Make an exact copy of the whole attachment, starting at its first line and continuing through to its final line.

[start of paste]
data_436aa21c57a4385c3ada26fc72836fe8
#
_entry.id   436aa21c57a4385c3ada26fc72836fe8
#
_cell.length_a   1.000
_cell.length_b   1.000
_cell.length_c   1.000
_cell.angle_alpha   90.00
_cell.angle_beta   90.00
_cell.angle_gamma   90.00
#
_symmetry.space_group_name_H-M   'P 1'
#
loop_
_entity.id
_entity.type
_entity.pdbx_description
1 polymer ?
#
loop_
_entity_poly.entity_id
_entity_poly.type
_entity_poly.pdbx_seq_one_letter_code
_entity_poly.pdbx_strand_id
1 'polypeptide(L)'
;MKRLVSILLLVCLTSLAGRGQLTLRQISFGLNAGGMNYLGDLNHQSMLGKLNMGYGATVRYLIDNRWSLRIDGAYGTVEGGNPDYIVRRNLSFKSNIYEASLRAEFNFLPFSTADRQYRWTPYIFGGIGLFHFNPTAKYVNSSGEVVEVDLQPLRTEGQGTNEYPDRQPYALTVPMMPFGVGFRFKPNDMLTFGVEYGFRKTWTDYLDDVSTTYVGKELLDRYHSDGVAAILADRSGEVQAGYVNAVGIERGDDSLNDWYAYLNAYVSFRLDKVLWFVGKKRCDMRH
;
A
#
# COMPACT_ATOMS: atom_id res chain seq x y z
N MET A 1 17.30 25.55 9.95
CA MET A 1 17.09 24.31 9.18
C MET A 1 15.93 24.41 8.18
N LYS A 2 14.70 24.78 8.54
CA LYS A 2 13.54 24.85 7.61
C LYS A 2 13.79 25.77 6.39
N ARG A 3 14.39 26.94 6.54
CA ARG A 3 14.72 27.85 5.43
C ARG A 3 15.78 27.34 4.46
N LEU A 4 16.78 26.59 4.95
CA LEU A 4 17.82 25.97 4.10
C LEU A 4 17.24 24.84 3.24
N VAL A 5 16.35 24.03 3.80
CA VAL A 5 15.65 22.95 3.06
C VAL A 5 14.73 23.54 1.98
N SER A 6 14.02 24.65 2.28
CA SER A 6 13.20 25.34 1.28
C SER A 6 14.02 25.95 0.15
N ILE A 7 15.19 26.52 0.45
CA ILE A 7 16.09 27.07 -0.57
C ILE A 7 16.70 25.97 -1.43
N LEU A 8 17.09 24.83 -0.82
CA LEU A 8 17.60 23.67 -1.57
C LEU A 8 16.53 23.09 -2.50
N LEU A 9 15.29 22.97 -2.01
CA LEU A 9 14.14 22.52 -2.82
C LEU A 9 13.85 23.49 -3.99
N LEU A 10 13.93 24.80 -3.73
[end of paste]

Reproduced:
data_436aa21c57a4385c3ada26fc72836fe8
#
_entry.id   436aa21c57a4385c3ada26fc72836fe8
#
_cell.length_a   1.000
_cell.length_b   1.000
_cell.length_c   1.000
_cell.angle_alpha   90.00
_cell.angle_beta   90.00
_cell.angle_gamma   90.00
#
_symmetry.space_group_name_H-M   'P 1'
#
loop_
_entity.id
_entity.type
_entity.pdbx_description
1 polymer ?
#
loop_
_entity_poly.entity_id
_entity_poly.type
_entity_poly.pdbx_seq_one_letter_code
_entity_poly.pdbx_strand_id
1 'polypeptide(L)'
;MKRLVSILLLVCLTSLAGRGQLTLRQISFGLNAGGMNYLGDLNHQSMLGKLNMGYGATVRYLIDNRWSLRIDGAYGTVEGGNPDYIVRRNLSFKSNIYEASLRAEFNFLPFSTADRQYRWTPYIFGGIGLFHFNPTAKYVNSSGEVVEVDLQPLRTEGQGTNEYPDRQPYALTVPMMPFGVGFRFKPNDMLTFGVEYGFRKTWTDYLDDVSTTYVGKELLDRYHSDGVAAILADRSGEVQAGYVNAVGIERGDDSLNDWYAYLNAYVSFRLDKVLWFVGKKRCDMRH
;
A
#
# COMPACT_ATOMS: atom_id res chain seq x y z
N MET A 1 17.30 25.55 9.95
CA MET A 1 17.09 24.31 9.18
C MET A 1 15.93 24.41 8.18
N LYS A 2 14.70 24.78 8.54
CA LYS A 2 13.54 24.85 7.61
C LYS A 2 13.79 25.77 6.39
N ARG A 3 14.39 26.94 6.54
CA ARG A 3 14.72 27.85 5.43
C ARG A 3 15.78 27.34 4.46
N LEU A 4 16.78 26.59 4.95
CA LEU A 4 17.82 25.97 4.10
C LEU A 4 17.24 24.84 3.24
N VAL A 5 16.35 24.03 3.80
CA VAL A 5 15.65 22.95 3.06
C VAL A 5 14.73 23.54 1.98
N SER A 6 14.02 24.65 2.28
CA SER A 6 13.20 25.34 1.28
C SER A 6 14.02 25.95 0.15
N ILE A 7 15.19 26.52 0.45
CA ILE A 7 16.09 27.07 -0.57
C ILE A 7 16.70 25.97 -1.43
N LEU A 8 17.09 24.83 -0.82
CA LEU A 8 17.60 23.67 -1.57
C LEU A 8 16.53 23.09 -2.50
N LEU A 9 15.29 22.97 -2.01
CA LEU A 9 14.14 22.52 -2.82
C LEU A 9 13.85 23.49 -3.99
N LEU A 10 13.93 24.80 -3.73